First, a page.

Friday, October 07, 2011
Big Tobacco v. Australia: The Battle over Branding
Image by Economicz
As of January 2012, all cigarettes in Australia will be sold in packs of uniform olive green. The color was carefully chosen after a government survey found it to be the most distasteful to Australian smokers. The brand names will be printed in black standardized font. The new legislation will also designate seventy-five percent of the front and ninety percent of the back of the pack to warning labels.
The new packaging is the next step in Australia’s push to reduce smoking rates. Last year, the government raised tobacco taxes by twenty-five percent, bringing the cost of a pack of twenty cigarettes to between sixteen and twenty Australian dollars per pack ($16.75 – 21.00). These are some of the highest prices in the world. Australia has already banned public displays of tobacco products in retail stores, forcing storeowners to keep the products hidden behind counters. Smoking-related diseases kill 15,000 Australians per year and cost the country 31.5 billion Australian dollars in healthcare and lost productivity. Cigarettes are the leading preventable cause of death in the country. Australian officials say they are confident this ban of tobacco trademarks can be justified by its public health argument.
Tobacco companies vow not to give up without a fight. They have invested substantial capital in establishing and protecting their trademarks and feel that the plain packaging requirement will deprive them of their intellectual property without compensation. Philip Morris Asia, based in Hong Kong, has already initiated legal action against the Australian government, claiming the new legislation would violate a twenty-year-old bilateral investment treaty between Australia and Hong Kong. Under bilateral investment treaties, countries pledge to protect the investments made by foreign companies within their borders. On June 27, 2011, Philip Morris Asia filed a notice of claim, starting a mandatory three-month negotiation period. Other companies will likely follow suit.
Stripped of their brand recognition, tobacco companies are concerned for lost revenue. The value of a trademark is not in its possession, but its use. Trademarks create a shortcut in the consumer’s mind between the product and the quality. While Australia represents only a modest fraction of global tobacco sales, companies fear a domino effect. Countries like Canada, New Zealand, and the United Kingdom are watching this situation closely and considering similar measures. Tobacco companies also fear that plain packaging, which is much easier to imitate, will lead to an increase in counterfeit tobacco. This could lead to a greater supply of cheaper tobacco products on the market. Many companies have threatened to lower their prices in order to remain competitive, thus incentivize smoking.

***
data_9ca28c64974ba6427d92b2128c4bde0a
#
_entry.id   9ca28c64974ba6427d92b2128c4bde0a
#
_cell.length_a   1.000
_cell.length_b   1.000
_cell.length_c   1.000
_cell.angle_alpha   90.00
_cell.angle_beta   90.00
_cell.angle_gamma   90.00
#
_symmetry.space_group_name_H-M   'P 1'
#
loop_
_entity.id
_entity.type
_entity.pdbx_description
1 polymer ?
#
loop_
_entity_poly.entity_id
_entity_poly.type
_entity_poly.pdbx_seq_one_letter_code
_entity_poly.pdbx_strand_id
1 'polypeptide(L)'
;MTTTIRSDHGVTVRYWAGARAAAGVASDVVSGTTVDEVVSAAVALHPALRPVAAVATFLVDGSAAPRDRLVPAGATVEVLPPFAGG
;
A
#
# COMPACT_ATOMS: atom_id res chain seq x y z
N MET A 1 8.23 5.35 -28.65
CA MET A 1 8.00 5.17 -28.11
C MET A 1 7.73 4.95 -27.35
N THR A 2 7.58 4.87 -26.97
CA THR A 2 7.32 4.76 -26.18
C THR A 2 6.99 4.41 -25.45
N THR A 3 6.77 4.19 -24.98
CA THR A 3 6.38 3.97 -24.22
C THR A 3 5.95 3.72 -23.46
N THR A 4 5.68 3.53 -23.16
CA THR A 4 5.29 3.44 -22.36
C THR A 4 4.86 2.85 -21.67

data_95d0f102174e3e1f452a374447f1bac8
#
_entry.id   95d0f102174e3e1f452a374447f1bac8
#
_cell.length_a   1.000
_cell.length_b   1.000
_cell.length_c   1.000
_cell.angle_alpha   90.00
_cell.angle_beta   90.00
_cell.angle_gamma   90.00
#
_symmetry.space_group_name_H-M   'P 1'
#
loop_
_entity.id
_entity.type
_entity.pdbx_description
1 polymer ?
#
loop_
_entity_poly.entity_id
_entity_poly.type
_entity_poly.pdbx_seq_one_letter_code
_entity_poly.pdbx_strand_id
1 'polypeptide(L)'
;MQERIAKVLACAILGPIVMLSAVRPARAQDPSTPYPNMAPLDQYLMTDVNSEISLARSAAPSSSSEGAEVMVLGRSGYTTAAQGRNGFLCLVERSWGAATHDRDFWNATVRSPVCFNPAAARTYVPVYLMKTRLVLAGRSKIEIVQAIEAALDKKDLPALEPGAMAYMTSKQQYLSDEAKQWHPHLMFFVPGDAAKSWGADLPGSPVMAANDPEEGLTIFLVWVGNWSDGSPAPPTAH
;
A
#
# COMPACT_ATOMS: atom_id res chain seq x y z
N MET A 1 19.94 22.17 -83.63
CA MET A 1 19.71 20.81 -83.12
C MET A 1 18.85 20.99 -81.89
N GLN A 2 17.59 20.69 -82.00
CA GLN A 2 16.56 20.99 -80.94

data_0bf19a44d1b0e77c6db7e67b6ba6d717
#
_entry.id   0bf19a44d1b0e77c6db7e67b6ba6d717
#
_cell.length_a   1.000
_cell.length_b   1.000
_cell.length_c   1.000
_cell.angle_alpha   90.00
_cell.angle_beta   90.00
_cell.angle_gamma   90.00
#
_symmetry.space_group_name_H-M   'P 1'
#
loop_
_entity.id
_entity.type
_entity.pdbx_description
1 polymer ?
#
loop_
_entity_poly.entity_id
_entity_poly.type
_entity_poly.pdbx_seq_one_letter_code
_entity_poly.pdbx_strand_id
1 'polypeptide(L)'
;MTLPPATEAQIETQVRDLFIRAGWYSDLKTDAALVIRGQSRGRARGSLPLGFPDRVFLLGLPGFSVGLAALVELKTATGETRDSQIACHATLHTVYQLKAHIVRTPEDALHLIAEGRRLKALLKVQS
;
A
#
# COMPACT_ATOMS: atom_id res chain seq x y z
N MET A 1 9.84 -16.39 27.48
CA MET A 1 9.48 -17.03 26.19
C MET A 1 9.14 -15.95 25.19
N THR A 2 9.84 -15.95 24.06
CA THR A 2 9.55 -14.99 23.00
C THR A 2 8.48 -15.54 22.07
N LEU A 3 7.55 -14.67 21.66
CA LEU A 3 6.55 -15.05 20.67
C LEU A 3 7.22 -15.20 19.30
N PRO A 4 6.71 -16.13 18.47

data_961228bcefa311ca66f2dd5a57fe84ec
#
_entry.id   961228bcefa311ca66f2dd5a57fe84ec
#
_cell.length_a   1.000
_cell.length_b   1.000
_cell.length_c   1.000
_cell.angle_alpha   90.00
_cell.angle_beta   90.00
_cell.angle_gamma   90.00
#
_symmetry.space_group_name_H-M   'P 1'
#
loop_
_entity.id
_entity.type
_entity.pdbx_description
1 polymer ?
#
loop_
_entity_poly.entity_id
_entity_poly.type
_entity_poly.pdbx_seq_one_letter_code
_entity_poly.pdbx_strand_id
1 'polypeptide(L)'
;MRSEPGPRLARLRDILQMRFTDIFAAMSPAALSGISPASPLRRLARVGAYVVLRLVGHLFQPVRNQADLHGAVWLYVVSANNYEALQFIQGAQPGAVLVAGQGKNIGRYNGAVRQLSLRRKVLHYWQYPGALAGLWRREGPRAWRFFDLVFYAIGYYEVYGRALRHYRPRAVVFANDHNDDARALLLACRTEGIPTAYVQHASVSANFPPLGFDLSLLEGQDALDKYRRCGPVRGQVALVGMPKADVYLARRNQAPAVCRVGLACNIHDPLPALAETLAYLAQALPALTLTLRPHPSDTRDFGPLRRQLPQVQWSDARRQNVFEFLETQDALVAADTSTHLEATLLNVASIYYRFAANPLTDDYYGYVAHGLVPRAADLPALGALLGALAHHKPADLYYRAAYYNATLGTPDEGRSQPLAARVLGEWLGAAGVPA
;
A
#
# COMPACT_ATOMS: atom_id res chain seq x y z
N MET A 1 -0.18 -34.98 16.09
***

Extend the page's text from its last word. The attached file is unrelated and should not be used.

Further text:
Philip Morris will likely make two main arguments against the Australia’s public health claim First, it will point to the fact that there is no evidence that removing trademarks from packaging will reduce the number of existing smokers. Even if a person may mistake one brand for another, there is nothing to show that their smoking patterns would change. However, proponents of the new packaging argue removing all trademarks will breakdown the smoking-is-cool image the cigarette companies have been working for decades to create.
Secondly, Philip Morris will likely argue that the cigarette industry is being singled out. The Australian government allows for trademark-laden packaging for other unhealthy but legal products, such as alcohol and junk food. When this issue has been raised in interviews, Australian health minister, Nikola Roxon has responded that while alcohol and junk food, if consumed in moderation, produce few health concerns, there is no safe level of tobacco intake.
Outside of the courtroom, the tobacco companies have launched a counter attack. Philip Morris and other companies have joined together to create an advertizing campaign depicting the Australian government as an overbearing parental figure. The ads feature a stern looking woman with a tagline that reads, “Do you like living in a nanny-state?” Philip Morris has also created a website that warns that plain packaging will lead to counterfeit cigarettes manufactured in squalid conditions by organized crime leaders.
At this time, Philip Morris Asia is the only company to begin legal action, although they cannot officially file suit until the law goes into effect in January. When that happens and if Philip Morris is successful, other tobacco companies are likely to follow. Besides suing under bilateral investment treaties, the tobacco companies may also try to persuade their governments to bring suit against Australia under the WTO for violations under the Agreement on Trade-Related Aspects of Intellectual Property Rights (TRIPs). The countries most likey to do this would be the world’s leading tobacco producers. Indonesia, the Dominican Republic, Mexico, and the Philippines have already raised concerns. Regardless of how the tobacco companies choose to fight the anti-trademark legislation, Australia should prepare for a shoot-out that would make the Marlboro Man proud.
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